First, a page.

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Cashew is the fruit of the cashew tree, which is native to Northeast Brazil. Although it was “discovered” by the Portuguese in 1538, it had been domesticated long before their arrival in the country.
The latter exported it from Brazil to their colonies in India (Goa) and Africa (Angola, Mozambique) shortly after. Since then, cashew has been a key ingredient in the cuisine of many countries.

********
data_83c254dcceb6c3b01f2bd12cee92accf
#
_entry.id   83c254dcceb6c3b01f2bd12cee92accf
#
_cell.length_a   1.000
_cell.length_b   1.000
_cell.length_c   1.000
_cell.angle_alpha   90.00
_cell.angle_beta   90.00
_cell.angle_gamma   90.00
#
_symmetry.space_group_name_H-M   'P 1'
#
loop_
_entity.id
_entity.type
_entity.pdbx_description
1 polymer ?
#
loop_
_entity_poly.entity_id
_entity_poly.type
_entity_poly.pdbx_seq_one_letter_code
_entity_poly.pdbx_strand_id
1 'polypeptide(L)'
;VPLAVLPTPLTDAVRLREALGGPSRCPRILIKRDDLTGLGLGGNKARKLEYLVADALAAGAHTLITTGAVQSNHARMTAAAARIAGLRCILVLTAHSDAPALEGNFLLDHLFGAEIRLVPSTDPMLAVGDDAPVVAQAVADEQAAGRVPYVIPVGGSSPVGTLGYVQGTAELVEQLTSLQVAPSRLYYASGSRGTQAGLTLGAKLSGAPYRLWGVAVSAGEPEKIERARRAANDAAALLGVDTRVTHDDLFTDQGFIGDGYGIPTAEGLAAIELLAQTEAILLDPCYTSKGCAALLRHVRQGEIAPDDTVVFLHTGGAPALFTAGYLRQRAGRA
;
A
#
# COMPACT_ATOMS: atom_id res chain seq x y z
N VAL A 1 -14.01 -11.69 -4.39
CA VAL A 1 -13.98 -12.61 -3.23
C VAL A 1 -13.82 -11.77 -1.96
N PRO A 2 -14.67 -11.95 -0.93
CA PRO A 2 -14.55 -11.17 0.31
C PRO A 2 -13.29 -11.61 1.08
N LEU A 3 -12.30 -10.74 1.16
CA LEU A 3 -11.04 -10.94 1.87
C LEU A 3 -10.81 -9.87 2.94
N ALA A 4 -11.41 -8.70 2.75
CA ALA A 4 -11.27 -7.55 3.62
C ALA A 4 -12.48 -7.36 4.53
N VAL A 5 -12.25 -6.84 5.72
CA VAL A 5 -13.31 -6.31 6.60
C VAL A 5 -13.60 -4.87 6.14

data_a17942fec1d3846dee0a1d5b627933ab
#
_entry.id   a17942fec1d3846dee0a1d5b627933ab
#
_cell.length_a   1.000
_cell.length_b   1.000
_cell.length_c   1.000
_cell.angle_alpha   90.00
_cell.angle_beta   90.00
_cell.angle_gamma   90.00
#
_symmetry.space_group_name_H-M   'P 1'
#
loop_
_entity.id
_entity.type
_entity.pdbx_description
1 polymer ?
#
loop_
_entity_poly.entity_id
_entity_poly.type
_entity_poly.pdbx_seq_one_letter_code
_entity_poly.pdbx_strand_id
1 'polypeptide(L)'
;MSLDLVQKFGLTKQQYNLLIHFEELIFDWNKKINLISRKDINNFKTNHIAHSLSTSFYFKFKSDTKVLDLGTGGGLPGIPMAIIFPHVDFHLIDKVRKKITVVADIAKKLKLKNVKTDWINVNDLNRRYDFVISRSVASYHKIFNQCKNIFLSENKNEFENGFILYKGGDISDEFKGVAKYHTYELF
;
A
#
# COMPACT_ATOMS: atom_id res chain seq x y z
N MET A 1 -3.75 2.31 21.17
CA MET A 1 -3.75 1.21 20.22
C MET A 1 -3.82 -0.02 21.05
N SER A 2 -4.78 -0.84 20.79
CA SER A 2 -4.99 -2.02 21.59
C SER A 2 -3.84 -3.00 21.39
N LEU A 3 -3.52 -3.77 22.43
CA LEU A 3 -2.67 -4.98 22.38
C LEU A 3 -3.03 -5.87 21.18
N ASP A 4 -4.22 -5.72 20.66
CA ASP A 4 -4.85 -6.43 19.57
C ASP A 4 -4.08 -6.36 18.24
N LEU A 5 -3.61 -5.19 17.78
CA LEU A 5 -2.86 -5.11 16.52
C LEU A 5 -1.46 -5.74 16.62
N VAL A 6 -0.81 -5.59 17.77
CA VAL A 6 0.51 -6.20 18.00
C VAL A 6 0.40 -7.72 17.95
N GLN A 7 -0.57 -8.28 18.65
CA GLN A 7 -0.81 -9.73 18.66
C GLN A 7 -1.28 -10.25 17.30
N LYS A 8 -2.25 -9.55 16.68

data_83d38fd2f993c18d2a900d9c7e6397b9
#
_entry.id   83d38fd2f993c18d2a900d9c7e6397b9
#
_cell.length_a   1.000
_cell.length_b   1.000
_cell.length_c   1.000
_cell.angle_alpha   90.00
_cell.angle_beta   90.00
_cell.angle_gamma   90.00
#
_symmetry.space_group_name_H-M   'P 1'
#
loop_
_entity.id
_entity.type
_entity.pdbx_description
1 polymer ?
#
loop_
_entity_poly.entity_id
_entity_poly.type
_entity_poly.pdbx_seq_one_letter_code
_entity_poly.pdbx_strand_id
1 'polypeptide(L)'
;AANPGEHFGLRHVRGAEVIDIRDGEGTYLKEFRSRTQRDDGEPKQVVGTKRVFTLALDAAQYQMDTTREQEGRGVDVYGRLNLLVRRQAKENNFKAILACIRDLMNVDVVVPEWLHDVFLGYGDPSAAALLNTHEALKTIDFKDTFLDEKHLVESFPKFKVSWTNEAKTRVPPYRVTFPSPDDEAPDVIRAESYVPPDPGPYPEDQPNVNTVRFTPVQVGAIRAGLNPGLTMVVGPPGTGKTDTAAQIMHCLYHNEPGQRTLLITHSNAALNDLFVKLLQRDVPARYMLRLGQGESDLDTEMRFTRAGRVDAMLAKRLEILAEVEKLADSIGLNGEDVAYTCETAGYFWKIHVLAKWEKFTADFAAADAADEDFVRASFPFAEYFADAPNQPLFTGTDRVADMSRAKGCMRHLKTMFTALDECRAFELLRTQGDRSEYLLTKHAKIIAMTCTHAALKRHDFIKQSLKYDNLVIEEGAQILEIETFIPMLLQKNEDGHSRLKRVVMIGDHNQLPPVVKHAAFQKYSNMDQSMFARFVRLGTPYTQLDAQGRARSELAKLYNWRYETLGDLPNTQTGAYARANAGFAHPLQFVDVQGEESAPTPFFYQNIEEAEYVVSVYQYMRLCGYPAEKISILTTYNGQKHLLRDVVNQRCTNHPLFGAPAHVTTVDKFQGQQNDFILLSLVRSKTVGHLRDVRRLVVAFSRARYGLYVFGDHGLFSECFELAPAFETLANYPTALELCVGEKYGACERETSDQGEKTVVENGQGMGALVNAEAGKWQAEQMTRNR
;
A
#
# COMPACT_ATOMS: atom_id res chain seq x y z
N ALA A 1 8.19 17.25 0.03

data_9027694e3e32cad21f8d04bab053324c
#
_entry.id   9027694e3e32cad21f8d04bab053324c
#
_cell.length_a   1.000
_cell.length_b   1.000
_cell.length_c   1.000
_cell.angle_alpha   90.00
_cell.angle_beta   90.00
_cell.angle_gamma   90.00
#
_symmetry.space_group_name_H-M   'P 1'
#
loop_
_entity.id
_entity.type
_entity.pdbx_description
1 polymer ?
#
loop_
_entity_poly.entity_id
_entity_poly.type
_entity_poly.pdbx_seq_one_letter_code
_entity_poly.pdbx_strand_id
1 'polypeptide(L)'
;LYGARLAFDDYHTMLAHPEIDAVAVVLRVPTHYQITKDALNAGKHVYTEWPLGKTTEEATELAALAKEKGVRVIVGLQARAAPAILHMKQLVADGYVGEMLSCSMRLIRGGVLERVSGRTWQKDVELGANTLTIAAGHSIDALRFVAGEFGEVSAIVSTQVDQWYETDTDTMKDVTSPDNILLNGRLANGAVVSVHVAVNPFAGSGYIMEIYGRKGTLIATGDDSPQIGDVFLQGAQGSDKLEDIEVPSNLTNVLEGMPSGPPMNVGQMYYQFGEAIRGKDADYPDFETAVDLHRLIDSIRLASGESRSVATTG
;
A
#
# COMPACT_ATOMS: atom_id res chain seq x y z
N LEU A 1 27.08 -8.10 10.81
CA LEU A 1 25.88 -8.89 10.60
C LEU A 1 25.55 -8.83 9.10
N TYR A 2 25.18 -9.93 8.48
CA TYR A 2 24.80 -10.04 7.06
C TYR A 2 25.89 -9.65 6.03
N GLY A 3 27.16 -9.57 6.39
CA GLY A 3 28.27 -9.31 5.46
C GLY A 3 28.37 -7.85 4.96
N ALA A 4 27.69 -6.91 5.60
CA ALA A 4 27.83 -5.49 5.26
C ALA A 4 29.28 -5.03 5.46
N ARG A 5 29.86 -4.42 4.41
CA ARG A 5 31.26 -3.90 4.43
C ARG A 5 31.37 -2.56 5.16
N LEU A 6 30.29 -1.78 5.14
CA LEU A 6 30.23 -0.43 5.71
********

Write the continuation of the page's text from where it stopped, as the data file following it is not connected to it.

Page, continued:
This nut has only been traded internationally for a hundred years, although Indians found an effective way of removing the corrosive oil found between the outer shell and the inner nut.
Today, cashew ranks first in the production of oleaginous fruits, ahead of almonds.
As with most nuts, almost three quarters of its total calories are from fats—especially monounsaturated—that are good for the health.
It also contains a variety of vitamins and minerals. You should keep them in an airtight container in the refrigerator to prevent them from turning rancid.
Try our recipe for Rice, Spinach and Cashew Salad
Originally published in the Journal de Montréal on November 30, 2013.